Published on 5 October 2004
An Economic Survey is published every 1½-2 years for each OECD country. Read more about how Surveys are prepared .
The OECD assessment and recommendations on the main economic challenges faced by Finland are available by clicking on each chapter heading below. Chapter 1 identifies the challenges for which the subsequent chapters provide in-depth analysis and policy recommendations.
Chapter 1. Recent performance and key challenges
Over the last decade, the growth performance of the Finnish economy has been among the most impressive in the OECD. However, a number of key challenges need to be addressed to sustain strong growth and to make progress in closing the income gap with the best performing OECD countries. i) Broaden and enhance growth potential, as the future growth contribution from ICT production is unlikely to be as strong as over the late 1990s. ii) Raise the employment rate, in order to mitigate the adverse effect of rapid ageing on living standards. iii) Ensure the sustainability of public finances, by pursuing efficiency gains in the public sector and encouraging private service provision to create room for reducing the high tax burden further. This chapter sets the scene for these key challenges for which specific recommendations are provided in chapter 2-4 of this Survey.
Chapter 2. Product market competition and economic performance
Since the deep recession of the early 1990s growth has been strong and productivity gains were among the highest in the OECD. However, the difference between the outstanding productivity performance of Finnish world market leaders, such as Nokia, and the development in protected domestic sectors also points to a lack of competition. This chapter first analyses the strength of competitive pressures and assesses the competition policy framework. Subsequently, it analyses the widespread public ownership, network industries, and areas where better regulation can be expected to have particularly large impacts, highlighting the role of public procurement. The chapter concludes with estimates of the possible macroeconomic effects of regulatory reforms.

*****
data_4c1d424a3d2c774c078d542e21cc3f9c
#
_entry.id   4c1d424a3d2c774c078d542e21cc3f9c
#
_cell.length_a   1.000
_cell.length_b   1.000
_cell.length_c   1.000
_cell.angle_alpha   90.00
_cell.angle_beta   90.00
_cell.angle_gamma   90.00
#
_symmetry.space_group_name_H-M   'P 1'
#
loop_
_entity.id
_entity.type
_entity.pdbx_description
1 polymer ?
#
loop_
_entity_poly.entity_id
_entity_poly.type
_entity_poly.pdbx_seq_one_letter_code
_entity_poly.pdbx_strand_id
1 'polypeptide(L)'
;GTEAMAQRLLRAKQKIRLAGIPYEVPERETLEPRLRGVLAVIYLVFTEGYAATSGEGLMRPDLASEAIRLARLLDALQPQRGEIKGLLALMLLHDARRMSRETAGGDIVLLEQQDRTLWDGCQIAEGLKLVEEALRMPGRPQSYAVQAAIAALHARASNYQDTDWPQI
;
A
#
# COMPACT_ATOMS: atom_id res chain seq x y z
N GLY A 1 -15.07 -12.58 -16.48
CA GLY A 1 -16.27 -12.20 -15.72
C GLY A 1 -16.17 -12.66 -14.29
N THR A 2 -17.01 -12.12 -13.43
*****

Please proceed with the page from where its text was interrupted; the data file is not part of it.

Chapter 3. Raising the employment rate
A major aim of the government is to raise the employment rate from 67½ per cent in 2003 to about 70 per cent in 2007 and 75 per cent in 2011. Achieving this target is important to mitigate the shock to both living standards and fiscal sustainability from rapid ageing. International benchmarking suggests the greatest scope for doing so is by raising the employment rate of younger and older workers as well as by tackling the broader problem of mismatch. This chapter evaluates the measures that have been taken in each of these areas and considers what further measures would help to reach the target. The chapter also considers the best way to implement tax cuts on labour, as well as the contribution from active labour markets policies.
Chapter 4. Fiscal priorities ahead of ageing
Growth in public spending has been vigorous and pressure for raising spending is likely to continue to be strong, especially due to ageing. At the same time, the tax burden is high, especially on labour. Ensuring the sustainability of public finances over the long term, while maintaining the essential parts of the welfare society will only be possible by i) raising the effectiveness of public spending, ii) reforming the financing of municipalities to encourage better control of spending and limit future rises in municipal income taxation and iii) rebalancing the mix between public and private provision and funding of services. This chapter discusses ways in which progress could be made on such a policy agenda.
A printer-friendly Policy Brief (pdf format) can also be downloaded. It contains the OECD assessment and recommendations, but not all of the charts included on the above pages.
To access the full version of the OECD Economic Survey of Finland:
For further information please contact the Finland Desk at the OECD Economics Department at email@example.com. The OECD Secretariat's report was prepared by David Turner, Jens Lundsgaard, Jens Hoj and Michael Wise under the supervision of Peter Hoeller.